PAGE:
5 Signs of Dehydration — Even When You’re Not Thirsty

by Elizabeth Millard
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5 Signs of Dehydration — Even When You’re Not Thirsty

Although it may not get top billing in terms of New Year’s resolutions or major fitness aspirations, “stay hydrated” should absolutely be atop everyone’s goal list.

According to Harvard School of Public Health, drinking fluids is crucial to maintaining every system in your body — since fluids carry nutrients to your cells, flush bacteria from your bladder, help digestive health and reduce muscle soreness — among many other functions.

Experts say the exact amount of water you need to drink every day can vary based on climate, activity level and even medication usage since some meds can cause urine loss, increasing the risk of dehydration. But despite the need to tweak consumption, it’s clear most people aren’t getting enough, studies have noted.

In part, that may be because thirst isn’t the best indicator of hydration — in fact, researchers have suggested that by the time you’re thirsty, you’re already dehydrated.

“Even the clothes you’re wearing can change your body temperature and increase hydration needs,” says Tiffany DeWitt, RD, a dietitian at healthcare company Abbott. “That’s why it’s important to be sensible and know your individual needs.”

How do you know when it’s time to drink up? Here are some signs it may be time to grab your water bottle:


Dehydration activates both hunger and thirst centers in the brain, notes nutrition and health coach Joan Kent, PhD. That’s why you might think you’re hungry when you’re actually thirsty.

If that need for hydration comes after a workout, it’s likely you’ve depleted some of your glycogen, the carbohydrates stored in muscle. You tend to crave carbs, Kent says, and that often means quick-fix carbs in the form of sugary foods. Dehydration also interferes with serotonin levels, the “feel-good” hormone and that can trigger sugar cravings as well, Kent adds.  


When you’re not drinking enough water or other quenching fluids, it’s harder for your salivary glands to stay efficient, says Dr. Harold Katz, DDS, founder of The California Breath Clinics. That could put your oral health at risk, because the drier your mouth becomes, the easier it is for bacteria to flourish. As it does, your breath can become off-putting, to say the least.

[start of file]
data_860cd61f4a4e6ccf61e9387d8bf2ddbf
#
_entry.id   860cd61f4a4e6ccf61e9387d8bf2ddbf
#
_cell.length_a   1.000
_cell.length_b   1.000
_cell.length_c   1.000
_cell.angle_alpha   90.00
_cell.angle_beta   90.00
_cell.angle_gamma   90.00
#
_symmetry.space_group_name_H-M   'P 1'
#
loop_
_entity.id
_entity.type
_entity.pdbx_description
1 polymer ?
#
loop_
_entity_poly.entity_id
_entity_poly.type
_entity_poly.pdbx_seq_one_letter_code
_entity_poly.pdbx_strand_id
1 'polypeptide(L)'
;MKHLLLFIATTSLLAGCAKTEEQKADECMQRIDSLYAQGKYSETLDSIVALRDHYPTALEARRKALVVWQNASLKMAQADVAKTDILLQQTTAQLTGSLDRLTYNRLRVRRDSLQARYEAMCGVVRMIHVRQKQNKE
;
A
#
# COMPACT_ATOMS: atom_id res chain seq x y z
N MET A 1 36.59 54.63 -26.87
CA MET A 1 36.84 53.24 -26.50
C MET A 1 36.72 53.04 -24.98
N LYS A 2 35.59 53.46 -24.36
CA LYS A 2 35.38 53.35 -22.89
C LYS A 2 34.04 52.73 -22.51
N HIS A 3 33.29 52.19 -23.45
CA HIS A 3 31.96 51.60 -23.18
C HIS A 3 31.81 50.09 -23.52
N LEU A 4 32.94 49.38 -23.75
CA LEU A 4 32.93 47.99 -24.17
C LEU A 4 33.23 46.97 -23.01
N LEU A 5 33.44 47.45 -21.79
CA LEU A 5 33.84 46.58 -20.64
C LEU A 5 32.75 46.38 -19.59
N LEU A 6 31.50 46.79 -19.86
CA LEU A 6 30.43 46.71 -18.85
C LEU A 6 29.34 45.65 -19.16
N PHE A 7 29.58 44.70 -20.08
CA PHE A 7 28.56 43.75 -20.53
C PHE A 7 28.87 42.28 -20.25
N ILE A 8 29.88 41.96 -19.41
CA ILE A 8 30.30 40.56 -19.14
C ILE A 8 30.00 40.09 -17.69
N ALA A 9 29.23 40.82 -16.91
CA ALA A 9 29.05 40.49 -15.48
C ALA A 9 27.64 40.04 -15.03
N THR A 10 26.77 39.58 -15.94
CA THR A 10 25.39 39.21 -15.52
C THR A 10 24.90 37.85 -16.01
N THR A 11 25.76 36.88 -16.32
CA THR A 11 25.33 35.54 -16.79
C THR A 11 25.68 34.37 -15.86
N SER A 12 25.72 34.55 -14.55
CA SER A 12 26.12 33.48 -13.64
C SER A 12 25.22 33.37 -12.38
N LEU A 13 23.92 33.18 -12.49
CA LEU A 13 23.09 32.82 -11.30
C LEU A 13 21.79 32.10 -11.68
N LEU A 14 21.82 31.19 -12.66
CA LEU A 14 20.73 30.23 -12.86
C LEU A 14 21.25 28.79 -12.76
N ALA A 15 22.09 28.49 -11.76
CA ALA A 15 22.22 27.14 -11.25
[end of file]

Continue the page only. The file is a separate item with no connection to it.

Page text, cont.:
“Your salivary glands emit a constant stream of moisture into your mouth, which keeps your palate wet and minimizes bacterial growth on your tongue,” says Katz. With proper hydration, those glands can emit the enzymes and minerals that knock out nasty bacteria.


Researchers from the University of Connecticut’s Human Performance Laboratory found even mild levels of dehydration can alter a person’s mood, energy level and mental function.

They had study participants do a series of cognitive tests that measured memory, learning ability, reasoning and concentration. Those who were dehydrated even slightly struggled with the tasks more than those who were properly hydrated. That dehydrated group also reported more fatigue and difficulty concentrating.


Dehydration is often linked to muscle cramps and soreness, but it can also be a factor in joint problems, according to medical researcher, biochemist and chiropractor David Williams.

Your joints have a thick, gel-like liquid inside that supplies cushioning, lubrication and shock absorption. For that process to work properly, the joints must be getting adequate hydration, he says. This can be especially challenging if you consume a high amount of liquids that are actually diuretics (Think: coffee, black tea, soft drinks and alcohol) which draw liquid out of your system.

If you have joint pain, and drinking more water isn’t helping, Williams advises you keep going. “It’s like trying to water a plant when the surrounding soil has dried up,” he says. It can take time for the water to absorb enough into your system to make a difference, but you’ll likely feel the effects within a few weeks.



Of all the potential dehydration signs, this may be the easiest to spot, since all you have to do is glance down into the toilet or urinal. If you’re hydrated properly, urine should be pale and either clear or very light yellow. When it’s darker yellow or even slightly brownish, that’s an indication you don’t have enough fluids coursing through to properly flush the toxins from your system.  

Also pay attention to how frequently you urinate, since peeing less often than usual can also be a sign you need to up your hydration intake.

Although water is the best beverage for hydration, you can also add more foods with electrolytes and complex carbs, which helps your body better absorb the fluids you drink, says DeWitt. Opt for foods like celery, broth-based soups, fruits and vegetables and Greek yogurt.

“When it comes to hydration, it’s critical to start out your day right,” she notes. “If you work out in the morning, it’s important to remember to hydrate the night before and when you first wake up; then stay hydrated throughout your workout and rehydrate when it’s over. The same applies to a regular day — staying hydrated throughout the day — with the right nutrients and the right liquids will help you feel replenished.”

About the Author

Elizabeth Millard

Elizabeth is a freelance journalist specializing in health and fitness, as well as an ACE certified personal trainer and Yoga Alliance registered yoga teacher. Her work has appeared in SELF, Runner’s World, Women’s Health and CNN.


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